Oktoberfest – Pretzel Time!
Well, it’s that time of year. Oktoberfest, the wedding-party-cum jaded beer festival that you can choose to celebrate in a number of ways. You can actually go (although I’ve been told this is not really recommended these days), design a new football shirt specifically to cynically rip off tourists and your dumb fans or just go a little German for the week and get going in the kitchen with some Oktoberfest-inspired, stomach-lining grub to soak up all that beer. Which is what we did last week.
So – first up, Pretzels.
Well, they turned out a little thicker than I anticipated, but the dough was dense as a pretzel should be and they tasted excellent; moist, salty and incredibly moreish. Here’s what you do: take 300g of Plain Flour, and sift it into a bowl with a pinch of salt. Warm 200g of Milk in the microwave – about a minute should be fine – and to that, add a packet of dried, active yeast, and a dollop of Honey.
Yes, I know Honey isn’t particularly authentic, but that yeast needs a little sweetness and sugar’s a bit dull isn’t it? Give the milk, yeast and honey a stir and let that bubble up. When frothy, add to the flour, mix, and when you get a dough, give it a bit of a roll until you get a pliable ball. Pop back in the bowl, cover and leave somewhere warm for an hour. Go have a beer.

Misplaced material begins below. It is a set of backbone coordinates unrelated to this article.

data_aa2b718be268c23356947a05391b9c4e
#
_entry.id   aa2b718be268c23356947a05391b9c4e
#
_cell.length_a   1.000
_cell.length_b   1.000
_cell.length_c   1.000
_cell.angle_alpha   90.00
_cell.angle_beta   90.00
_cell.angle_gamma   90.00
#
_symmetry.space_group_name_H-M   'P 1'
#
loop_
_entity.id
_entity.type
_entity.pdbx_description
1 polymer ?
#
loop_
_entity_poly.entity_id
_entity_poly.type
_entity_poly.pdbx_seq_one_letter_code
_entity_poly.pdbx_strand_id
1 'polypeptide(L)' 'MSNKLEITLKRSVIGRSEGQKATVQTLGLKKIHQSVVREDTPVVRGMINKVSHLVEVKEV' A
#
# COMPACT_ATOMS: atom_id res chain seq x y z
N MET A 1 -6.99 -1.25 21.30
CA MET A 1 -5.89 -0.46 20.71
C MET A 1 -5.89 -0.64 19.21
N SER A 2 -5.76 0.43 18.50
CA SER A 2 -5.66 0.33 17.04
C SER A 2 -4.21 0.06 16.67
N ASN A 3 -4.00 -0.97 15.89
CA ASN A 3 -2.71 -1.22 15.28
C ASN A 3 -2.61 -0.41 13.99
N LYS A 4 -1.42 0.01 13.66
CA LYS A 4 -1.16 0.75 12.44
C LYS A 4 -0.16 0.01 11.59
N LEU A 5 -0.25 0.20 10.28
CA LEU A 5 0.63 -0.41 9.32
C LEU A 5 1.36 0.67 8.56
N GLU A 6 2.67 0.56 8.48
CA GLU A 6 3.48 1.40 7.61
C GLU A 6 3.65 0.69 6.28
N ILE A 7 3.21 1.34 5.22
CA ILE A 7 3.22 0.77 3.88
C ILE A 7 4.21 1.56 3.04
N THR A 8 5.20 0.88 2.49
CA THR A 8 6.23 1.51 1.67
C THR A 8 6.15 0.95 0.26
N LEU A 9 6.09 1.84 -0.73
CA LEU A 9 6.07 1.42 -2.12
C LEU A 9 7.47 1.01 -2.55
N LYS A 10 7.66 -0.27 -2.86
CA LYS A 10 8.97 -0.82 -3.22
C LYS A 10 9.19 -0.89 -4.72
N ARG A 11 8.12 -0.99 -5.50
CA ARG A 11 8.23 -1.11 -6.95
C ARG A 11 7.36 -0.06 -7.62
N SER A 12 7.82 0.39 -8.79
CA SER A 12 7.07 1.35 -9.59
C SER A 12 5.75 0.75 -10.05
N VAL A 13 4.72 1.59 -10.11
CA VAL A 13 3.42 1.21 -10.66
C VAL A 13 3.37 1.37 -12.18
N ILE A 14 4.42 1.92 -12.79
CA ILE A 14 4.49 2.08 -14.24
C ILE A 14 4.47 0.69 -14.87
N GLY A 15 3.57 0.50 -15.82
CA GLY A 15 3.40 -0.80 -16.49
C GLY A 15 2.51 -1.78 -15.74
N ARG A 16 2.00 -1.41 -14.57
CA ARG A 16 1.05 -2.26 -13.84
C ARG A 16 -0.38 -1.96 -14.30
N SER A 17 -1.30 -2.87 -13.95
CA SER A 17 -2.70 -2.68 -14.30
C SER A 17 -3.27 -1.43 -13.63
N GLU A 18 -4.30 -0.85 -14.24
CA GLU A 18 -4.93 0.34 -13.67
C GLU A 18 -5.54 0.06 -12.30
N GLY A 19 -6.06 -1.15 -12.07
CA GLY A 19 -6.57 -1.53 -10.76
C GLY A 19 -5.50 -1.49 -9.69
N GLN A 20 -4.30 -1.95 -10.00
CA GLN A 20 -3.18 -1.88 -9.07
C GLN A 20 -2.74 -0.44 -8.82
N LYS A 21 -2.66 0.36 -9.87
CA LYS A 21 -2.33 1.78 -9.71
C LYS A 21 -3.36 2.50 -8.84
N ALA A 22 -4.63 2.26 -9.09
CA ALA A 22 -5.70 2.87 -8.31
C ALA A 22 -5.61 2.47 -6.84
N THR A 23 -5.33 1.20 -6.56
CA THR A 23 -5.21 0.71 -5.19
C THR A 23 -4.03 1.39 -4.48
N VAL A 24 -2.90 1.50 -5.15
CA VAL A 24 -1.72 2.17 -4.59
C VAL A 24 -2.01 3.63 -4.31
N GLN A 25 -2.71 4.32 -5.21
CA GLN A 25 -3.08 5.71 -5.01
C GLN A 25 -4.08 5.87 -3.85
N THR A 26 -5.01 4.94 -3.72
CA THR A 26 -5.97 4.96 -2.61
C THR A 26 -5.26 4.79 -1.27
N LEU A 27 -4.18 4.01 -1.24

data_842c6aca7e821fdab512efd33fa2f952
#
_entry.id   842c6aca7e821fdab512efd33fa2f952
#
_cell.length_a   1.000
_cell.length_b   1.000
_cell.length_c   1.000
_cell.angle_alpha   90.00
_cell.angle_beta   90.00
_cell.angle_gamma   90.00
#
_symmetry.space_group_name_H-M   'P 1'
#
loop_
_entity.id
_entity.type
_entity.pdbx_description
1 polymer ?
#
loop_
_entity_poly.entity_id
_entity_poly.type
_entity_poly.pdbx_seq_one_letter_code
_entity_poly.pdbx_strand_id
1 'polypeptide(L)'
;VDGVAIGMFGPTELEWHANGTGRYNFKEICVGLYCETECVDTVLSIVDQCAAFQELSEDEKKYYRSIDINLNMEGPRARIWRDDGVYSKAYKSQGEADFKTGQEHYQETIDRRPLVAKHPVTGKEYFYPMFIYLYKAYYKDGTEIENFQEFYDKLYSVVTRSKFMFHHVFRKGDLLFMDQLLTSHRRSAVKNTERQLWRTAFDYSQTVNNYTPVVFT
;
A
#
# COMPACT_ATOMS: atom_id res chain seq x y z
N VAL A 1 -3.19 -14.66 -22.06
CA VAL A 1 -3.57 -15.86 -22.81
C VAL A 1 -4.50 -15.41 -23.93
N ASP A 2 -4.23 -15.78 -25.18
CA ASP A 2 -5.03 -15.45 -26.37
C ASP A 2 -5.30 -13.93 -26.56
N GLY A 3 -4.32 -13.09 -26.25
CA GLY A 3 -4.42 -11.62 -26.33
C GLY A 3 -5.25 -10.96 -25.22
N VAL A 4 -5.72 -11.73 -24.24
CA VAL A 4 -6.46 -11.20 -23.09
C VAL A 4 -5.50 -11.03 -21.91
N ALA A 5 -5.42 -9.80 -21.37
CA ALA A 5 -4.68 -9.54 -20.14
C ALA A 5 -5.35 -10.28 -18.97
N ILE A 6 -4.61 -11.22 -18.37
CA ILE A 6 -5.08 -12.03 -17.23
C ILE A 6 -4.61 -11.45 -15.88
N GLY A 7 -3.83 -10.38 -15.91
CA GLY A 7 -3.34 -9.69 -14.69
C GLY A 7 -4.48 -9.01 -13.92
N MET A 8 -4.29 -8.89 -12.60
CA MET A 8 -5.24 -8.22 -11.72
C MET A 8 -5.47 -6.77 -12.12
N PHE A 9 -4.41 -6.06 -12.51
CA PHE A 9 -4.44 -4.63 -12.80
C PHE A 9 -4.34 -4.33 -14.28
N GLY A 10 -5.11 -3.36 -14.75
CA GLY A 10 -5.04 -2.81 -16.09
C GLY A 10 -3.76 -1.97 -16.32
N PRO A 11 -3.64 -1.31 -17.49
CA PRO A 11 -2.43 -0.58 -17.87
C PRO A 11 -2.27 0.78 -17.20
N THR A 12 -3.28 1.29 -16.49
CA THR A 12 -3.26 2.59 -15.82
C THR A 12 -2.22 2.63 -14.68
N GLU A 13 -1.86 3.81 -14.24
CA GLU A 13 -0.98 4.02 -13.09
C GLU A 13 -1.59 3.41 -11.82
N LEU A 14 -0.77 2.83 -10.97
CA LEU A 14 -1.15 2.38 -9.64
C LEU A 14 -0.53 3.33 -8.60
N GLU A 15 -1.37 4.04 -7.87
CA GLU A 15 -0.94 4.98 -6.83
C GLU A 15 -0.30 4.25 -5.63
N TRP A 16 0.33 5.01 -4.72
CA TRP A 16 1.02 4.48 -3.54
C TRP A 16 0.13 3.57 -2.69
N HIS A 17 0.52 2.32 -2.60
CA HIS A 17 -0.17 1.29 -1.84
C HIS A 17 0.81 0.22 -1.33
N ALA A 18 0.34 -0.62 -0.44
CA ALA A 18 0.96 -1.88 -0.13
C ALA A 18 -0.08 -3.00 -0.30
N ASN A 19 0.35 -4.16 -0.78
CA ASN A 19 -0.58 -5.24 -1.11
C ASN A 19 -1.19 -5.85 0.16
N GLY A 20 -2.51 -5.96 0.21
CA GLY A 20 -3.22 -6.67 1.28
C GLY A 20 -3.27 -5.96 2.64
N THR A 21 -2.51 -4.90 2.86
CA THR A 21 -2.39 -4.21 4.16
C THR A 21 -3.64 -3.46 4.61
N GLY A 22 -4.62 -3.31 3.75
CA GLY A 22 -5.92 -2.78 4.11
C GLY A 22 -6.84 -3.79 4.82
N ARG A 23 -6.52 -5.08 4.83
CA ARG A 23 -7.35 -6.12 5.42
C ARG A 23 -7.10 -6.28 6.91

When you return, the dough will have risen so you can then knock it back, and knead well – you want a satiny, silky feel to the dough. Roll out into tubes, about 30 cm long, and then twist into the pretzel shape. Heat your oven to 175c, and – here’s the part that you really don’t want to miss out of the process: bring a pan of water to the boil, and drop your pretzels into it for a minute or so before putting on your baking tray. Boiling them gives you that nice glaze on the outside, whilst keeping the insides moist. If you use eggwash, you’ll get a hard, french-bread type exterior; which is fine if you want that but I personally prefer chewiness.
Boil all your Pretzels, sprinkle with Salt (or whatever you want, really. Caraway seeds seem popular in some parts) and place on a greased tray to bake. Keep an eye on them, and they’ll take about 10- 15 minutes to bake.
We enjoyed ours with some Sausage, Ham and Mustard, and lots of cold, cold Augustiner Brau Edelstoff (5.6%abv), which had tonnes of sweetness and a lovely, soft mouthfeel that ensured it disappeared quickly down our throats and complimented the simple sweetness and smoke of the meat and bread perfectly.
Posted on 26/09/2012, in Uncategorized and tagged Augustiner Brau Edelstoff, beer and food matching, Beer Reviews, German Beer, German Food and Beer, Oktoberfest, Pretzel Recipe, pretzel shape. Bookmark the permalink. 9 Comments.